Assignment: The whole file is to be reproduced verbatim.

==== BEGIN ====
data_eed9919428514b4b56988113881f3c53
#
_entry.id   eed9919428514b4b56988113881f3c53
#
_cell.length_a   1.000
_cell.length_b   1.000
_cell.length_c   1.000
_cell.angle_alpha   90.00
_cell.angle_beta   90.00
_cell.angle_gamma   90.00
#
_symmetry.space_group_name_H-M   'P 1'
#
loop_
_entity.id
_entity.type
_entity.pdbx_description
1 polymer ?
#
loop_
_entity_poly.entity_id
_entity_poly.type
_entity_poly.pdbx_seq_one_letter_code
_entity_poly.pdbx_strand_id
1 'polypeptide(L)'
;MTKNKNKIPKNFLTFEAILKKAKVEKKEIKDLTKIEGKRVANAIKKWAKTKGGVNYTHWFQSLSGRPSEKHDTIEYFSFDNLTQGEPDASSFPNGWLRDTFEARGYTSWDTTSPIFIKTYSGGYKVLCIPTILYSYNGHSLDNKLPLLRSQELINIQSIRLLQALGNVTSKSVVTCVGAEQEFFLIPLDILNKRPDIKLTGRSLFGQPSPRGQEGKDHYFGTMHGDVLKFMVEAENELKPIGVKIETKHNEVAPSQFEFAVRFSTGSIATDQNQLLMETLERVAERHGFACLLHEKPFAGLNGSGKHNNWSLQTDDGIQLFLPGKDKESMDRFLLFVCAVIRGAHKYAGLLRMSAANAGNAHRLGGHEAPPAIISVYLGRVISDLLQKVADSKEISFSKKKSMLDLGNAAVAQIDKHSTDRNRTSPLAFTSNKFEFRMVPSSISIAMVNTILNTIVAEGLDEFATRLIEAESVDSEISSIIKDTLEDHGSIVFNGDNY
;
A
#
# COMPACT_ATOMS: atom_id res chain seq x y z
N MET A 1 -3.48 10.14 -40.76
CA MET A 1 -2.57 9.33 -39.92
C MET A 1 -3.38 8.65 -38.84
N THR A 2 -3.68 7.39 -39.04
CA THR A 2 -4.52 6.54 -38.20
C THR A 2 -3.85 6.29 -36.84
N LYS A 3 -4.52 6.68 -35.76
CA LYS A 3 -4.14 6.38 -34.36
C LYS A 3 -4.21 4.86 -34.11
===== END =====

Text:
data_eed9919428514b4b56988113881f3c53
#
_entry.id   eed9919428514b4b56988113881f3c53
#
_cell.length_a   1.000
_cell.length_b   1.000
_cell.length_c   1.000
_cell.angle_alpha   90.00
_cell.angle_beta   90.00
_cell.angle_gamma   90.00
#
_symmetry.space_group_name_H-M   'P 1'
#
loop_
_entity.id
_entity.type
_entity.pdbx_description
1 polymer ?
#
loop_
_entity_poly.entity_id
_entity_poly.type
_entity_poly.pdbx_seq_one_letter_code
_entity_poly.pdbx_strand_id
1 'polypeptide(L)'
;MTKNKNKIPKNFLTFEAILKKAKVEKKEIKDLTKIEGKRVANAIKKWAKTKGGVNYTHWFQSLSGRPSEKHDTIEYFSFDNLTQGEPDASSFPNGWLRDTFEARGYTSWDTTSPIFIKTYSGGYKVLCIPTILYSYNGHSLDNKLPLLRSQELINIQSIRLLQALGNVTSKSVVTCVGAEQEFFLIPLDILNKRPDIKLTGRSLFGQPSPRGQEGKDHYFGTMHGDVLKFMVEAENELKPIGVKIETKHNEVAPSQFEFAVRFSTGSIATDQNQLLMETLERVAERHGFACLLHEKPFAGLNGSGKHNNWSLQTDDGIQLFLPGKDKESMDRFLLFVCAVIRGAHKYAGLLRMSAANAGNAHRLGGHEAPPAIISVYLGRVISDLLQKVADSKEISFSKKKSMLDLGNAAVAQIDKHSTDRNRTSPLAFTSNKFEFRMVPSSISIAMVNTILNTIVAEGLDEFATRLIEAESVDSEISSIIKDTLEDHGSIVFNGDNY
;
A
#
# COMPACT_ATOMS: atom_id res chain seq x y z
N MET A 1 -3.48 10.14 -40.76
CA MET A 1 -2.57 9.33 -39.92
C MET A 1 -3.38 8.65 -38.84
N THR A 2 -3.68 7.39 -39.04
CA THR A 2 -4.52 6.54 -38.20
C THR A 2 -3.85 6.29 -36.84
N LYS A 3 -4.52 6.68 -35.76
CA LYS A 3 -4.14 6.38 -34.36
C LYS A 3 -4.21 4.86 -34.11